It began more than three years ago, on a golden evening of high summer. I'd started out from Knighton that morning on what was projected to be a six-day tramp along the southern half of Offa's Dyke. I've always found I think best when walking alone. And since I had a great deal to think about at the time, a really long walk seemed one way of ensuring I thought clearly and well. Decisions masquerading as choices were closing in around me. Middle age was beckoning, a fork in life's path looming ahead. Nothing was as simple as I wanted it to be, nor as certain. But up in the hills, there was the hope it might seem so.
It was Tuesday the seventeenth of July 1990. A well-remembered date, well remembered and much recorded. A day of baking heat and unbroken sunshine, declining to a dusk of sultry langour. A day of solid walking and serious thinking for me, of bone-hard turf beneath my feet and hazy blue above my head. I saw no buzzards, as I'd hoped to, circling in the thermals, though maybe, after all, there was something hovering up there, out of sight, seeing and knowing what I was heading towards.
I'd travelled up to Knighton by train from Petersfield the previous day, happy to be away and alone at last. My eldest brother, Hugh, had died of a heart attack, aged forty-nine, five weeks before. It had been a shock, of course. A grievous one--especially for my mother. But Hugh and I had never been what you'd call close. Twelve years was just too big an age gap, I suppose. About the only time we'd really got to know each other as brothers was when we'd walked the Pennine Way together, in the summer of 1973. Since his death, the memory of those three distant weeks on the northern fells had become in my mind a sort of talisman of lost fraternity. My trip to the Welsh borders was partly a conscious act of mourning, partly a search for just a few of the pleasures and opportunities life had offered then.
Above all, however, the trip was intended to clear my mind and decide my future. My sister Jennifer and my other two brothers, Simon and Adrian, all worked in the family business, Timariot & Small, of which Hugh had been managing director. In that sense--and several others--I was the odd one out. I used to claim my career with the European Commission in Brussels gave me immunity from their parochial cares and perpetual squabbles. And so it did. Along with absolute security and relative prosperity. It had given me twelve years of that and could be relied on to give me at least another twenty. Followed by early retirement and an index-linked pension. Oh yes, the life of a Eurocrat has its undoubted rewards.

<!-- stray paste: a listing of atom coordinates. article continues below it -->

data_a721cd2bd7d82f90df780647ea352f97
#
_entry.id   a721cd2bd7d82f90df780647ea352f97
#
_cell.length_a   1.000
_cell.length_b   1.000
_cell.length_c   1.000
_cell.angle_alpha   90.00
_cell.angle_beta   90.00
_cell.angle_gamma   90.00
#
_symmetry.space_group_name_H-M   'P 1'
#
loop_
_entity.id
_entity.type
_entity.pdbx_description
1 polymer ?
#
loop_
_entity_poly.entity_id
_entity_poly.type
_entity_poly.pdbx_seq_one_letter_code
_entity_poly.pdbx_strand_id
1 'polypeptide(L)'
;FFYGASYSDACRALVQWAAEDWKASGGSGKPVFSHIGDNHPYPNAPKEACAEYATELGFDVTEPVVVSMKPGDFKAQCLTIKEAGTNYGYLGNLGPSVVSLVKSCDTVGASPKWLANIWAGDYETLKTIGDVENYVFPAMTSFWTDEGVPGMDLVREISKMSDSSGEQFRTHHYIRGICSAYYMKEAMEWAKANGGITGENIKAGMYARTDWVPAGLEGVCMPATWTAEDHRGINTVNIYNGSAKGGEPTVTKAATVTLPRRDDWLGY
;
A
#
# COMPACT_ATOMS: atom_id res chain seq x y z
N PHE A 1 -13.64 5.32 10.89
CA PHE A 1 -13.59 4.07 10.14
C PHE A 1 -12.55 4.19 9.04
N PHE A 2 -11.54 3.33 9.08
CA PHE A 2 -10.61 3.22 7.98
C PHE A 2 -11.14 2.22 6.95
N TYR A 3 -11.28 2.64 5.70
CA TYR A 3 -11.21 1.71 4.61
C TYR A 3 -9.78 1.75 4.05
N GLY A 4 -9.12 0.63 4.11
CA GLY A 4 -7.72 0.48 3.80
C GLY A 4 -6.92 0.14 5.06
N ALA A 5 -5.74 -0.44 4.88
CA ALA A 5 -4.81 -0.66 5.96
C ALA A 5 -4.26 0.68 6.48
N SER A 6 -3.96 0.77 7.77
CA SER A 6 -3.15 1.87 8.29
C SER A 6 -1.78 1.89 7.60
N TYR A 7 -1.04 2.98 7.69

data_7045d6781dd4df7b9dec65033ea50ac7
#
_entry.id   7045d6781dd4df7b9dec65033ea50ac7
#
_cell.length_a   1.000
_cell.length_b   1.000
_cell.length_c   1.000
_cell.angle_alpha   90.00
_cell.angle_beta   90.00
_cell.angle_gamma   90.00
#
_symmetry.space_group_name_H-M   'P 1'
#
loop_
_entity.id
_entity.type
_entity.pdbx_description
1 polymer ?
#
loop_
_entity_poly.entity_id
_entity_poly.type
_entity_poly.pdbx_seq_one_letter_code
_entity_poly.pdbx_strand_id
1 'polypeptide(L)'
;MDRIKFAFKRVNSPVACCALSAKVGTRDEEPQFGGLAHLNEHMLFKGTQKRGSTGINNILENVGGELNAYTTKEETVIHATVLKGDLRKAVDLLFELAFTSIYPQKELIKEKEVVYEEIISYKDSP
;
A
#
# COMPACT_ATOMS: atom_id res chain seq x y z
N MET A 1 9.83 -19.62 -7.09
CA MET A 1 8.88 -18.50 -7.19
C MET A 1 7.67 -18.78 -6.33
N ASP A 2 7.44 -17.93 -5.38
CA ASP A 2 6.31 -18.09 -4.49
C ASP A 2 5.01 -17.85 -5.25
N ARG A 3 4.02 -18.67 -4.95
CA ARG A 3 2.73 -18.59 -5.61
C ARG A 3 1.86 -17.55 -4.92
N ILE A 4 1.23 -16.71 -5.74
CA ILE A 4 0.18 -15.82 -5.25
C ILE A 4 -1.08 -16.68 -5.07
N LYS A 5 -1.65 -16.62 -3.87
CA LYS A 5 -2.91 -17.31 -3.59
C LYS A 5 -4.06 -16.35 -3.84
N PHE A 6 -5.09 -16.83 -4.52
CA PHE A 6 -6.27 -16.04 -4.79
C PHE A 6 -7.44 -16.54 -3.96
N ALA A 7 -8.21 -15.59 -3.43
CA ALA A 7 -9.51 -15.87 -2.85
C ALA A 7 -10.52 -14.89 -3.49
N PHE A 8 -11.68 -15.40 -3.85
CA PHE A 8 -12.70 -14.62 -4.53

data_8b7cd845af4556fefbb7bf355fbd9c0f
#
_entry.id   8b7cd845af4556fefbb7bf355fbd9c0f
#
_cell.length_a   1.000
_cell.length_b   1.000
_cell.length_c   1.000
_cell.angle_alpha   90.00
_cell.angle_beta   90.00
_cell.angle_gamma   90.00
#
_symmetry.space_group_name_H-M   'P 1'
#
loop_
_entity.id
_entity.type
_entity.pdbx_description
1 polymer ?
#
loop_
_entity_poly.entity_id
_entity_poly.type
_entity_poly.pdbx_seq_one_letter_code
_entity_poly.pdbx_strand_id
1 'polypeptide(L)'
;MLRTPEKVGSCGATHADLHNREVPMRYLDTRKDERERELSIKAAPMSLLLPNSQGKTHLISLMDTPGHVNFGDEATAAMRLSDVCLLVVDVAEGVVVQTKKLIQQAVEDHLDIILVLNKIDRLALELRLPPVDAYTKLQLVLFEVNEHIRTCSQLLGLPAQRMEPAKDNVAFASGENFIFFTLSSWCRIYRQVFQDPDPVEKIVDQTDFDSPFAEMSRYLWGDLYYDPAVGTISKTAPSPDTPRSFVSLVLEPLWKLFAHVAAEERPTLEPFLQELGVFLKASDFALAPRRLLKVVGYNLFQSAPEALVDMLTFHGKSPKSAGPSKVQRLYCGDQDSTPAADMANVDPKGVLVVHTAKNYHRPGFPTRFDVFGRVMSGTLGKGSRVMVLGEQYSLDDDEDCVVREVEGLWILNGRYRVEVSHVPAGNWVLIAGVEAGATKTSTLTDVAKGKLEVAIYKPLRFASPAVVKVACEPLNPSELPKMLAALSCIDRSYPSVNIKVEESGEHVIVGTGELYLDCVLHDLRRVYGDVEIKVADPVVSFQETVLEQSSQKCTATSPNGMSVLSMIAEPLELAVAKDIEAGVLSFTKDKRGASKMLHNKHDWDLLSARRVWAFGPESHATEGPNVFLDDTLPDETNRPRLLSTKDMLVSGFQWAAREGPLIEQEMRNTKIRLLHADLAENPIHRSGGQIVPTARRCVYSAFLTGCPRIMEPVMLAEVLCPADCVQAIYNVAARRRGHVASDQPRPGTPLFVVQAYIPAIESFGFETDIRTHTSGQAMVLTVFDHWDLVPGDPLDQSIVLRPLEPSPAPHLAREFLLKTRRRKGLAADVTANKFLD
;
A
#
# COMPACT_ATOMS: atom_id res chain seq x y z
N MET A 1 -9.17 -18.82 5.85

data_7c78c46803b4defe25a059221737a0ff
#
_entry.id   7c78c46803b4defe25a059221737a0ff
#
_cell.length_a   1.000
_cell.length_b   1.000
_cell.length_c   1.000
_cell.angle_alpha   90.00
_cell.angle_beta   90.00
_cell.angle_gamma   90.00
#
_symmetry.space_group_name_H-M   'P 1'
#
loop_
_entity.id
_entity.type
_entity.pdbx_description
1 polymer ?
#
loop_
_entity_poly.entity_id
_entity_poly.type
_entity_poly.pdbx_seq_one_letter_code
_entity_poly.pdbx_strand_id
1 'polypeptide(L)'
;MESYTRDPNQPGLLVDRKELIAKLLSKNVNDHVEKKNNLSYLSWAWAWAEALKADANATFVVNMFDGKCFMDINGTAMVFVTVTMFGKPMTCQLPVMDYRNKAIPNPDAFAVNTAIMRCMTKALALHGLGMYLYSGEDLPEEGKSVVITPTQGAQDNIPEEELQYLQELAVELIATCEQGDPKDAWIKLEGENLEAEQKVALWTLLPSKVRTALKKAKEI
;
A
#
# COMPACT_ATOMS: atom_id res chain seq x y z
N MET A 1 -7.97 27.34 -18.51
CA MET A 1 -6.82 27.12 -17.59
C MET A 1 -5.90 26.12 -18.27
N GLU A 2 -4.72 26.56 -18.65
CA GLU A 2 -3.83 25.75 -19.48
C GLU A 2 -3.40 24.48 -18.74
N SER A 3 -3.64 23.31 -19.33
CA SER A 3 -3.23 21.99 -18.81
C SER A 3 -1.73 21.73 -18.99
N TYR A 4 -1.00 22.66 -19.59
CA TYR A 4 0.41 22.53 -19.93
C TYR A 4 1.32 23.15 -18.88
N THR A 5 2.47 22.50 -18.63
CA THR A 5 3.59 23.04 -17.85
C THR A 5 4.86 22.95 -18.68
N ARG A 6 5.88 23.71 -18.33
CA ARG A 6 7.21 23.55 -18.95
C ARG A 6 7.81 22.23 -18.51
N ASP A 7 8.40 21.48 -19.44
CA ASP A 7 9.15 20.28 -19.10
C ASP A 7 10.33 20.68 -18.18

But it also exacts its penalties. And they'd begun to weigh me down of late. The Berlaymont, an X-shaped mountain of glass and concrete where I'd worked in one cramped office or another since arriving in Brussels, had become even more oppressive in my imagination than it was in reality. It's been closed since, following the discovery of carcinogenic asbestos dust in its every cavity. So, even if you shake the dust of the Berlaymont from your feet, it may still linger in your lungs, waiting patiently--for many decades, so the experts say--to claim its due. Well, there's nothing I can do about that now. And, at the time, it wasn't anything as tangible as asbestos that was choking me. It was the knowledge of all the kilometres of corridor I'd dutifully trudged, all the hectares of memoranda I'd solemnly paraphed, all the tonnes of institutional gravitas I'd played my small part in bearing--and would go on bearing, year after year, until kingdom or retirement or asbestosis come.
I would have done, of course. I'd have gone on for want of any alternative, becoming more cynical and disillusioned as the years passed, becoming more and more like those worn-down colleagues of mine in their mid-fifties, dreaming of Surrey bungalows and golfing days to come. It was already too late to avoid sharing their fate. It was already, as sometimes I realized in the bland Brussels night, over for me.
But then Hugh died. And it didn't have to be over after all. It gives me no pleasure to say this. God knows, I still wish it hadn't happened to him. But my life's turned around since he succumbed to his own punishing workload and slid slowly to the floor of his office just after nine o'clock one evening in June 1990. I could never have believed what his death would lead me into. And perhaps that's just as well. I'd have fled back to my dull but secure existence in Brussels if I'd known even half of it. That's for certain. But, despite everything that's happened, I'm glad I didn't. I'm glad to have followed this road.
At first, it just seemed like a savage bolt from the blue, a nasty intimation of my own mortality. But the signs were there at the funeral, in the tension that wasn't just grief. For fifteen years, Hugh had been